But I have found a beautiful, effective way forward and I believe others can come to do so as well in the coming years.

The need for this is profound, and two-fold. The artists themselves need the gift of being able to live out their craft fruitfully, with creative freedom, and to rise from the hopelessness that so often sets in after years of seeming failure and rejection; and our society desperately needs the thoughtful genius of the artists in order to revive our spirits and world in a critical moment. There is no rebuilding without the rebuilding of culture. For the sake of souls hungry for meaning, truth, and beauty, artists can learn to fight to reach them—and to remind them of the forgotten memory of the enrichment of quality stories and art.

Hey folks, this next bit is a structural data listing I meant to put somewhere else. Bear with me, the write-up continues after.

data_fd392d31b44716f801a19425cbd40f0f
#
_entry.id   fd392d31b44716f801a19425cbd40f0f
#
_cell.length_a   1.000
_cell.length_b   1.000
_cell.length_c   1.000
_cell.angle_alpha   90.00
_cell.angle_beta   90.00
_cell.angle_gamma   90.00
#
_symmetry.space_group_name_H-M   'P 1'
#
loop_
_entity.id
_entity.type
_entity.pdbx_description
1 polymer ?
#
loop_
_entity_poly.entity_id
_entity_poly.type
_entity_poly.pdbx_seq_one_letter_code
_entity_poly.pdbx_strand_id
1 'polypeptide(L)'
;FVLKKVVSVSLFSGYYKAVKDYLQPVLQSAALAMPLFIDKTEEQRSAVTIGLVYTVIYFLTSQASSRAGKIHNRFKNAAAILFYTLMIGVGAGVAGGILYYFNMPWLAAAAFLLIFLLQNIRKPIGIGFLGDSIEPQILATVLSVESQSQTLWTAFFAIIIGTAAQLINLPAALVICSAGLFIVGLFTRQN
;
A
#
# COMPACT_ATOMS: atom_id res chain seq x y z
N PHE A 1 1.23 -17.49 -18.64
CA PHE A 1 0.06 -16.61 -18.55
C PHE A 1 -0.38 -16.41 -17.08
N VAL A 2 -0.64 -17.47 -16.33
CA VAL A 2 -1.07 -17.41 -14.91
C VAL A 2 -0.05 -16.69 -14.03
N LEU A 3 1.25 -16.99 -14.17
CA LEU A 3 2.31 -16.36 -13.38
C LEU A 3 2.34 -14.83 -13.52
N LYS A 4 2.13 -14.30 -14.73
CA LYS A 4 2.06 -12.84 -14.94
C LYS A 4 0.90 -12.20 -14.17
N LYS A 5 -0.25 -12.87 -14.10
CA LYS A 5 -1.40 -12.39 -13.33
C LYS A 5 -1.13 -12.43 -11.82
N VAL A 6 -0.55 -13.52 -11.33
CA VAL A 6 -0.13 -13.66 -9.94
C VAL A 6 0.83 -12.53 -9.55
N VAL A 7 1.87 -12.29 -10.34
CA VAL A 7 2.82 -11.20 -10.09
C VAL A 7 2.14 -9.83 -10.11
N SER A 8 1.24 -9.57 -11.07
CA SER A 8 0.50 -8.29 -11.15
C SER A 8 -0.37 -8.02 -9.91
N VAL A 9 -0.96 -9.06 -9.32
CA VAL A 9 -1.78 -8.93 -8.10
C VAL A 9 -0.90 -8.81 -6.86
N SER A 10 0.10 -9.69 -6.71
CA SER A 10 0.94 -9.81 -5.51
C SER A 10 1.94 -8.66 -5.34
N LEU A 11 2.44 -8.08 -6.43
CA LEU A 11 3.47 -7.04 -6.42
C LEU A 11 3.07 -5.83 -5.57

I would even propose that it can be a decisive act of love for artists to adapt to the opportunities opening to us in this moment. It is also a strong statement of belief and confidence in the value and goodness of their craft.

I will always encourage those with financial or influential means to proudly and strongly support art they believe in, and to become excellent themselves in their tastes in order to lift up genius rather than the mediocrity that marks our age. But I am also a realist; those with means can be hard to convince, and artists are uniquely challenged it seems at communicating effectively with those who could help them.

There is a more universal way forward.